A study published last year in the journal PloS One found that respirators are more efficient than surgical masks at reducing the transmission of respiratory infections to healthy people, but that surgical masks are more efficient than homemade masks.

Another study, published online last week in the journal Risk Analysis, concluded that N95 respirators combined with the use of humidifiers and ventilation in a household improves infection control by 20% to 70%, according to a mathematical model. The authors, from Stanford University, said wearing surgical masks with nylon hosiery or another device to “reduce face-seal leakage” is an alternative if N95 respirators are not available.

But even for people willing to wear such a contraption, there is no single action that will provide complete protection in areas with confirmed swine flu cases, health officials said. It isn’t practical to wear a mask all the time, even a quality mask, and the devices aren’t foolproof.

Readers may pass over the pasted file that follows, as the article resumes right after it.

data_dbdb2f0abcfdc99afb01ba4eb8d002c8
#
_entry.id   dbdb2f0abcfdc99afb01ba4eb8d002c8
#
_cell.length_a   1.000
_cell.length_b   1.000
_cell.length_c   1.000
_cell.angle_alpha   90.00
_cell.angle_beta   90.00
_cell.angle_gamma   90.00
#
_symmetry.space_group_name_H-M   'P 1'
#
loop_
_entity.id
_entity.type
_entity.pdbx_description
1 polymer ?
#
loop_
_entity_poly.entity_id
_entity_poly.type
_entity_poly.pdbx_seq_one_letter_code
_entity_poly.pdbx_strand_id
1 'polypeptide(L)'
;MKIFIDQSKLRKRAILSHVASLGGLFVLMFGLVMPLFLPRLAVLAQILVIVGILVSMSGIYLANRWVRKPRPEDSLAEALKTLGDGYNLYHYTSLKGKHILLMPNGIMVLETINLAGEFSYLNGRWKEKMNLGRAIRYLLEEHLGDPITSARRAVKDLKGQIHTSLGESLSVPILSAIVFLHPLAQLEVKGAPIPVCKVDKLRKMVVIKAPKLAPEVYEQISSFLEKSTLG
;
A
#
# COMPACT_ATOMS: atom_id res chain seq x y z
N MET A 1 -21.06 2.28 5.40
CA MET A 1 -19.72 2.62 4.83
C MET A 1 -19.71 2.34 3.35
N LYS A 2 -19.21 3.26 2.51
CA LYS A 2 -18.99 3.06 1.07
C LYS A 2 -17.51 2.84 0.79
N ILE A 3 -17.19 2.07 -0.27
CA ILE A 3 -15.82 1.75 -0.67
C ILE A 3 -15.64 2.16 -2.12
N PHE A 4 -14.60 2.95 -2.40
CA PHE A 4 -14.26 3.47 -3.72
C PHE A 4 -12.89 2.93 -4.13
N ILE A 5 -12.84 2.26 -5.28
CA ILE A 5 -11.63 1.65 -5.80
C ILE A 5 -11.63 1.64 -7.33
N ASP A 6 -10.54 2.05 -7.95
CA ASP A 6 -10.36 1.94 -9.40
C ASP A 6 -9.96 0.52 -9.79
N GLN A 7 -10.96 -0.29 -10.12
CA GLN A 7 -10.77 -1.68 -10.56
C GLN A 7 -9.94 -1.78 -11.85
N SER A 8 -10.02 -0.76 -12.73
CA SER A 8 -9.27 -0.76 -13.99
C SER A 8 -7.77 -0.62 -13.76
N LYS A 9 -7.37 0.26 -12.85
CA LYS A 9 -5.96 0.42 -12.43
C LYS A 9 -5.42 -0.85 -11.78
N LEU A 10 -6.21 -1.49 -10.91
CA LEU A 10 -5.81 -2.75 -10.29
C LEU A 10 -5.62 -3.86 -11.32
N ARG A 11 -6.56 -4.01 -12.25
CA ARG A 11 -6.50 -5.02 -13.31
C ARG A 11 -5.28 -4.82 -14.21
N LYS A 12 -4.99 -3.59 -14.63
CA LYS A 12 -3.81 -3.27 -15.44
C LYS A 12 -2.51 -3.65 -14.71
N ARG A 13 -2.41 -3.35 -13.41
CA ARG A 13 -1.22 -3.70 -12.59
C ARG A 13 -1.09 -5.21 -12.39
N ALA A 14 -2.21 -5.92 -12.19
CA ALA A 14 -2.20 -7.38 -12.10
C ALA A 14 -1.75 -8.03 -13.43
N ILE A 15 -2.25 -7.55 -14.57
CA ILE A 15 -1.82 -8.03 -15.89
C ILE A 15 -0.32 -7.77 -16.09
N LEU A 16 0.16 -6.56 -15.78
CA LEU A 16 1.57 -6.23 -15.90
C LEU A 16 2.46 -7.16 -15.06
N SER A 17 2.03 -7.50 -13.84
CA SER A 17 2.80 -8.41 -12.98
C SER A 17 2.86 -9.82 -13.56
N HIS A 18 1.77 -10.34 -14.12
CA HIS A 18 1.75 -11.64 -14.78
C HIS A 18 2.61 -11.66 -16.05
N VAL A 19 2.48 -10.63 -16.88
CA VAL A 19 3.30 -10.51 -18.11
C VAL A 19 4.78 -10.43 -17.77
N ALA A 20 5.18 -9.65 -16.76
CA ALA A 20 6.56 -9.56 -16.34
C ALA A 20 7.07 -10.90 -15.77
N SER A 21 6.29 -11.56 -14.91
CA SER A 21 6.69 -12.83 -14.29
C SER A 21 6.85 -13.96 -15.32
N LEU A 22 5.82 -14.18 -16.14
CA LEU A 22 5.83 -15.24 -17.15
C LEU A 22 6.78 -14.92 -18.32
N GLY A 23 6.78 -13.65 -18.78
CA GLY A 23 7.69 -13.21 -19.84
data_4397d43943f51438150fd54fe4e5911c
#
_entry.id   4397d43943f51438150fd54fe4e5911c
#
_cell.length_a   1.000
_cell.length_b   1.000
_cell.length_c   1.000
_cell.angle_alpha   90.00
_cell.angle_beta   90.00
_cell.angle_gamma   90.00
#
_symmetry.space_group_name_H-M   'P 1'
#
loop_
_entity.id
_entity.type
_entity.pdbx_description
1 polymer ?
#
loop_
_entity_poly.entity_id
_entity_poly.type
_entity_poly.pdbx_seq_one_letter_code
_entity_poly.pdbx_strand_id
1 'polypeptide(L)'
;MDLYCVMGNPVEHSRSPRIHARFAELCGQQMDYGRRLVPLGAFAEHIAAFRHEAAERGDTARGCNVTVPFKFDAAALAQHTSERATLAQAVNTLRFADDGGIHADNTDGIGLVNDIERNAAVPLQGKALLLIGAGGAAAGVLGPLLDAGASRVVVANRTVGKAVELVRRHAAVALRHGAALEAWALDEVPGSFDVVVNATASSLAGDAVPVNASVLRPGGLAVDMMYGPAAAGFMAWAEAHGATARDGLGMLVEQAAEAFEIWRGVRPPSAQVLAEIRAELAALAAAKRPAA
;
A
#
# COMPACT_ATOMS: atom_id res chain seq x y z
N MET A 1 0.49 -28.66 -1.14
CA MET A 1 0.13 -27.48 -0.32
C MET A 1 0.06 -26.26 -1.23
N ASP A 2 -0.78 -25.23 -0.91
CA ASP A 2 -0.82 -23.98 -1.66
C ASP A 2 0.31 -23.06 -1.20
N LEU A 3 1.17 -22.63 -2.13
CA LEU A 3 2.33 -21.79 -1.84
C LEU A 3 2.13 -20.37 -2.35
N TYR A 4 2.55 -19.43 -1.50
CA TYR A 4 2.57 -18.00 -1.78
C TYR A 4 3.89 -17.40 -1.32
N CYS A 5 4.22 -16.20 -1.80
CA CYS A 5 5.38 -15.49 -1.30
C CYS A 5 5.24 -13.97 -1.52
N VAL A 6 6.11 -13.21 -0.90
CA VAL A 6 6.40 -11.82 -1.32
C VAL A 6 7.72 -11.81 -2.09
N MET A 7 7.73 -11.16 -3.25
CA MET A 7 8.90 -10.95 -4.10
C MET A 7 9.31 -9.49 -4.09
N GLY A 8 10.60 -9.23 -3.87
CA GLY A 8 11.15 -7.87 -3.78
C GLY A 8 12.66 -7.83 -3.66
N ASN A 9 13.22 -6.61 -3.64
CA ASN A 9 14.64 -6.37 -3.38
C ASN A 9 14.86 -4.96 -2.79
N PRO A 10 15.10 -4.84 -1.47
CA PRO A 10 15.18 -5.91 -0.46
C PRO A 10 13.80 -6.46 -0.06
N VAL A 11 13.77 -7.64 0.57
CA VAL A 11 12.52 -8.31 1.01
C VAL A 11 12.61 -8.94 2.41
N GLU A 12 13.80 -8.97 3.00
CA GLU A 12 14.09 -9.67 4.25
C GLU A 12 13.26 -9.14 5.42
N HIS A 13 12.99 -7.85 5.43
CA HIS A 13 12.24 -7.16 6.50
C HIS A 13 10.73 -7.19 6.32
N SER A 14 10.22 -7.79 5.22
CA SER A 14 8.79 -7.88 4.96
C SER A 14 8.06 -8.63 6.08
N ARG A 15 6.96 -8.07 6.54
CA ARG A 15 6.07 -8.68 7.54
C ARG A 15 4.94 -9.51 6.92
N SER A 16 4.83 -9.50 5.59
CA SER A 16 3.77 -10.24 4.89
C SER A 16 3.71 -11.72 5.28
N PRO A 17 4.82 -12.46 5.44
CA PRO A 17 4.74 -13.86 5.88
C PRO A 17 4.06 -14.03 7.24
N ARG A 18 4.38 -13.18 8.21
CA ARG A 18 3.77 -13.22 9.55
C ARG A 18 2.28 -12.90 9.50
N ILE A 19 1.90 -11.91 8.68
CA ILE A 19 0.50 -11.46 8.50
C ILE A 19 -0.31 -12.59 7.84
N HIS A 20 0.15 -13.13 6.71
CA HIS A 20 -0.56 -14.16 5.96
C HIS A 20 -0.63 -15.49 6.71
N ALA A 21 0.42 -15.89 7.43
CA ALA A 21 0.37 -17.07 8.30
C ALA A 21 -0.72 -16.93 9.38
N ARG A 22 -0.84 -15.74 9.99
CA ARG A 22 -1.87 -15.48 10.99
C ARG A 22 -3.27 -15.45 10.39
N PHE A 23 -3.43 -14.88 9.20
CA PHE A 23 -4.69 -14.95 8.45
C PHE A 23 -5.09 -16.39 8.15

“Once they get moist, they are no longer useful,” Mascola said. “Your saliva is going to be pooling in that mask. That will make is not useful because germs will be able to permeate.”

Taking a mask on and off contaminates it and makes it less useful, as well. It is effective “only for a 20-minute to a half-hour period,” she said. “Even in those places during the SARS epidemic, they found hand-washing as effective as wearing masks.”